When I left school at 18 to work at a major bank in the UK, I had no idea I would end up moving to France within a few years.
However, in 1993, when I was 21, I came to this country briefly with work and met my future husband. I quit my job soon after and moved here permanently to be with him.
I worked a couple of part-time jobs when I first arrived, but was eventually offered a job as a bank cashier.
Going from a life lived entirely in English to being fully immersed in French was a shock. There was no internet then, and no British TV to access. Despite my fiancé’s help and being surrounded by French speakers, it took me two years to feel fully fluent.
Over the next 15 years, I continued to work at the bank but by 2009, with three children to care for, I realised I needed to find a role that fitted more neatly around family.
I decided to apply to be an assistante maternelle (childminder). To do this, I had to fill out an application form and attend a meeting, after which our home was inspected and I underwent security checks.
It was all quite straightforward, and I was able to take on two children to look after alongside my own.
This continued for 11 years. However, in 2019, once my children were older and needed me less, I decided to do something for me.
I have always been a keen baker, constantly whipping up cakes or desserts for friends, family, the neighbours, and even the binmen!
I had considered starting up a business in the past but dismissed the idea, knowing you have to be qualified to make and sell cakes in France and feeling it would all be much too complicated.
Now, knowing I wanted to do something different, I decided to investigate properly.
To my surprise, I found that rather than having to attend a class with other students, I could take a course through an organisation called Pâtissier Libre at home in my own time as a candidat libre. I would only need to go in for the written and practical exams.
This was perfect – my husband and I had separated in 2013, and I could not afford to give up work and attend a course full-time. I was able to continue with my childminding and study in my free hours.
I started the course in September 2019. Despite knowing I just wanted to sell cakes and cupcakes, I still had to learn the full range of French pâtisserie – croissants, pains au chocolat and other complicated delicacies.
Somehow, I managed to master them all – and friends and family became used to regular handouts. I confidently looked forward to my exams, which were due to take place in spring/summer 2020.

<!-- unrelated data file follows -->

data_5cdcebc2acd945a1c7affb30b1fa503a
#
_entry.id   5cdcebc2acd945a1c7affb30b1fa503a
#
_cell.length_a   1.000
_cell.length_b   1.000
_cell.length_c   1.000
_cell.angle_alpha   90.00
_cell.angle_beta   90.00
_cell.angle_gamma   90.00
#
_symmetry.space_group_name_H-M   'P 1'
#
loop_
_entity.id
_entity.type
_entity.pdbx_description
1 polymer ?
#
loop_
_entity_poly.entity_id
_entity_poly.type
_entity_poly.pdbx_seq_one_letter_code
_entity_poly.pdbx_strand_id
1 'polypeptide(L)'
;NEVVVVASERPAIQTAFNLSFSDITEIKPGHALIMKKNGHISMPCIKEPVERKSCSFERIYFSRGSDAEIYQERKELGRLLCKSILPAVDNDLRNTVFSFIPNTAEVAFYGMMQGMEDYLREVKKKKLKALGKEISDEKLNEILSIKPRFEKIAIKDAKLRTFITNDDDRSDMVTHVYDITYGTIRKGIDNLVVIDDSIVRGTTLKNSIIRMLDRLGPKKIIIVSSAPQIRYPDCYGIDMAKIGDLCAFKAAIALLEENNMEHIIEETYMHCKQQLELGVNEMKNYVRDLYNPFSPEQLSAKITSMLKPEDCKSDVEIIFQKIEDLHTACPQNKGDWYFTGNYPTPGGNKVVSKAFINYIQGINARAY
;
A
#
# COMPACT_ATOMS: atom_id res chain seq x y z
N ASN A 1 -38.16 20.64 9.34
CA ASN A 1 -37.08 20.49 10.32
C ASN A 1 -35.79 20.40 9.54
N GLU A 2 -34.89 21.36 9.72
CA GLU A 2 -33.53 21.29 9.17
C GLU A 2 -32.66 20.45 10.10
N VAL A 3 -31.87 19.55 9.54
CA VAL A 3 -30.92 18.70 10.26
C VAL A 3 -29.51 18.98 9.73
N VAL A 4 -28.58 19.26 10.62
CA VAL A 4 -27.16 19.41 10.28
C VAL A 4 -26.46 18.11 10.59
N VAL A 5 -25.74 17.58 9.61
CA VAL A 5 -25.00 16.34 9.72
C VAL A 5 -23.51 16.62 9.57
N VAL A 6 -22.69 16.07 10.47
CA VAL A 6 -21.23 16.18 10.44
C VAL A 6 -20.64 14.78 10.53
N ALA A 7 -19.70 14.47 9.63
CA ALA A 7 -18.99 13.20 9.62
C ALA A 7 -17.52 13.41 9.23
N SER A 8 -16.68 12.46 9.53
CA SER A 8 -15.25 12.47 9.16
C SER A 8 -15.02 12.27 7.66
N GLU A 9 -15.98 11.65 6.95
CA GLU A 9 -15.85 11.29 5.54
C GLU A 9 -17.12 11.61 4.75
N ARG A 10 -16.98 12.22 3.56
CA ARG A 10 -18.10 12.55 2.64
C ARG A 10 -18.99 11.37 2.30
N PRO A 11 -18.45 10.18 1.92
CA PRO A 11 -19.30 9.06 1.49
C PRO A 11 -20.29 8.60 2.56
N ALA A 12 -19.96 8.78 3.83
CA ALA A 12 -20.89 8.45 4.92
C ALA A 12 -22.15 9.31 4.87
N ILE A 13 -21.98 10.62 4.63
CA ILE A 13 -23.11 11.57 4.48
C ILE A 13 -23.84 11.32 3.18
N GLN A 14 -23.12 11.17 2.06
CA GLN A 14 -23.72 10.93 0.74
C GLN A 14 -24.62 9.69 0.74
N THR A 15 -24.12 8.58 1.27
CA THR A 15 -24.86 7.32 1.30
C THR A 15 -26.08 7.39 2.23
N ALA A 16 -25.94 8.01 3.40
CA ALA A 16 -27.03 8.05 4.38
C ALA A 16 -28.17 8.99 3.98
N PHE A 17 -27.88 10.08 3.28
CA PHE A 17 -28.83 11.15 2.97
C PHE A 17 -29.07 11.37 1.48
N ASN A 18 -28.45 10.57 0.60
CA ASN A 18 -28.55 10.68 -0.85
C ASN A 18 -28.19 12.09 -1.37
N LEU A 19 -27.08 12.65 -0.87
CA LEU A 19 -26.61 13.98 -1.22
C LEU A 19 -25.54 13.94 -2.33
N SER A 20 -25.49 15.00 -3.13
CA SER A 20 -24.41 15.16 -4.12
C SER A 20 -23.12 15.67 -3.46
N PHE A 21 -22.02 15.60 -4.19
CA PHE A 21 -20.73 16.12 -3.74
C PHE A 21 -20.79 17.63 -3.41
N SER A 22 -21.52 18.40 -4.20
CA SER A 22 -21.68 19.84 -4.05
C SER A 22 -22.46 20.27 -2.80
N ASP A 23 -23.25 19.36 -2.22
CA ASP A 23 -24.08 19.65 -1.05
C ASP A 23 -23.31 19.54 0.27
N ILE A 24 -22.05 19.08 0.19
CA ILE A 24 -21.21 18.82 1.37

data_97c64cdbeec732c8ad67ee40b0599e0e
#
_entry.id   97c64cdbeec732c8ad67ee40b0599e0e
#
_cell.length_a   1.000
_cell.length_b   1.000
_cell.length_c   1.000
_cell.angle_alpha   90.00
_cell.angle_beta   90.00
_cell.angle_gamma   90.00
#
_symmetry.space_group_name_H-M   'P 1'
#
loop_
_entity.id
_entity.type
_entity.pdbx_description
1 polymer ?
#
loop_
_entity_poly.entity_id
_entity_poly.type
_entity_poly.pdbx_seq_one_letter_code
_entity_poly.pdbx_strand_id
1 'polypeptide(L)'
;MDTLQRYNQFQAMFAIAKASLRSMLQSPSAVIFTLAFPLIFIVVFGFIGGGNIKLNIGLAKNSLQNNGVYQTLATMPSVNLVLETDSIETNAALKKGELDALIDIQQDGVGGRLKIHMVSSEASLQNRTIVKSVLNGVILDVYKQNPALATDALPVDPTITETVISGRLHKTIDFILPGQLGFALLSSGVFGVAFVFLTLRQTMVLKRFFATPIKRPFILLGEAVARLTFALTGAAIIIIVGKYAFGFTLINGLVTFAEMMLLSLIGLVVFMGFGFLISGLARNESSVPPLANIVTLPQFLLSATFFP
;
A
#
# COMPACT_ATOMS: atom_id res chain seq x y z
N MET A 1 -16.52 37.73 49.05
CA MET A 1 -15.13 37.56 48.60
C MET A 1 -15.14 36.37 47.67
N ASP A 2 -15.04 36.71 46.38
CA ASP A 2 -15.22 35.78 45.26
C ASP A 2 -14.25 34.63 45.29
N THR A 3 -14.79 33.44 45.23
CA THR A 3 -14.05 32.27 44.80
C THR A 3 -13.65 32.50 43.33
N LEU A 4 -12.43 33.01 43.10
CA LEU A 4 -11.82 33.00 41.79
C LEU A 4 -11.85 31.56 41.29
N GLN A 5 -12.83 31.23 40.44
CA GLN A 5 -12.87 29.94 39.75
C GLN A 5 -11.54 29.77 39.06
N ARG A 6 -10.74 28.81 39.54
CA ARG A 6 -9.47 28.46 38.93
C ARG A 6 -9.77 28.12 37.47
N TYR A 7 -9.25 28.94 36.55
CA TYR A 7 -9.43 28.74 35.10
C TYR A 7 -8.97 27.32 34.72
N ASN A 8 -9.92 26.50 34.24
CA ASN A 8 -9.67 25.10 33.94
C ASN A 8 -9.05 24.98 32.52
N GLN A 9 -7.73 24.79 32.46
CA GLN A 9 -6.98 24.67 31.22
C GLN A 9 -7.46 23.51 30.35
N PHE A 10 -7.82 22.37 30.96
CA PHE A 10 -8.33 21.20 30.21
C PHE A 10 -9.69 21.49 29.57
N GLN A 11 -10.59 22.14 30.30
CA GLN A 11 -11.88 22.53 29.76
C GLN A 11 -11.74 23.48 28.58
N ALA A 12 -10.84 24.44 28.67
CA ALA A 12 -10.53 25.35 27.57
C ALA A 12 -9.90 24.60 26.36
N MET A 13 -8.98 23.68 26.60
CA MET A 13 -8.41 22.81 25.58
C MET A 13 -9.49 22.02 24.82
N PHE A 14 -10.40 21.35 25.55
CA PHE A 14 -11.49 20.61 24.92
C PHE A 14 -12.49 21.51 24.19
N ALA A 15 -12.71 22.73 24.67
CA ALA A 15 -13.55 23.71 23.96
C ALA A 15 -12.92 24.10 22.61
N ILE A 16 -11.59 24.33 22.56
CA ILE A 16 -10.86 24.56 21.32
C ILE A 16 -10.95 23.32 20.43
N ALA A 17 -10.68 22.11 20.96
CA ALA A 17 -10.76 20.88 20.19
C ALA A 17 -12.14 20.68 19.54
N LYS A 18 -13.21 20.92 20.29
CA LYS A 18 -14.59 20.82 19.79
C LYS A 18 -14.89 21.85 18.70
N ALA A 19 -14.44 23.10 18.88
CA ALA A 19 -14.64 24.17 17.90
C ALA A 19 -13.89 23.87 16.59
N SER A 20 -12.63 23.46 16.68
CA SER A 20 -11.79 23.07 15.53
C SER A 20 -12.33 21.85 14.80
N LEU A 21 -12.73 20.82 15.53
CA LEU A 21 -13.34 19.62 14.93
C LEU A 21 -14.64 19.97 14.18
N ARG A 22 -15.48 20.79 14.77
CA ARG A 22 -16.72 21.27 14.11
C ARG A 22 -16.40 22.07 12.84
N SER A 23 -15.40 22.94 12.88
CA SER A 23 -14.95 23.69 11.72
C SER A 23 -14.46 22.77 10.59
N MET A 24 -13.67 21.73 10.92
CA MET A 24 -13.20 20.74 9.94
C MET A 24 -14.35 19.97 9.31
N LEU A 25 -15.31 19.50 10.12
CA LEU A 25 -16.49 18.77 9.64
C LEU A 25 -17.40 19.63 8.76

Then the pandemic struck, which put my plans on hold.
The students who had been attending their courses in person were given their diplomas, but those of us who were studying from home had our exams postponed.
This meant a frantic summer of baking – I had to keep going to make sure I did not lose any of my skill.
Finally, when things were deemed safe, my written exam took place in September, followed by the practical a month later in October.
It was daunting for me to take an exam in French, despite being fluent, but I passed and was finally awarded CAP Pâtisserie.
This was the ticket I needed to start my own business from my home in Bailly-Romainvilliers, near Paris. I registered, sending my certificate off to the chambre de métiers, and received a Siret number. I then started sourcing equipment for a professional kitchen – a requirement for anyone running a business selling cakes or other cooked goods.
Converting a room in the house to a specialist kitchen was expensive, but I managed to save a bit of money by shopping around for the components myself and then getting someone in for the installation.
Finally, I set up my website, Angie’s Cupcakes, with the help of a friend and started taking orders last October.
I am currently working fulltime hours, fulfilling orders via the internet or phone for customers to collect.
Business is going really well – although cupcakes are not sold as widely in France as in the UK, I make beautiful cupcake bouquets which are proving quite popular.
I plan to continue in my small, home-based premises for now, but have not ruled out having a shop or expanding further in the future.
Should France allow bread to be sold seven days a week?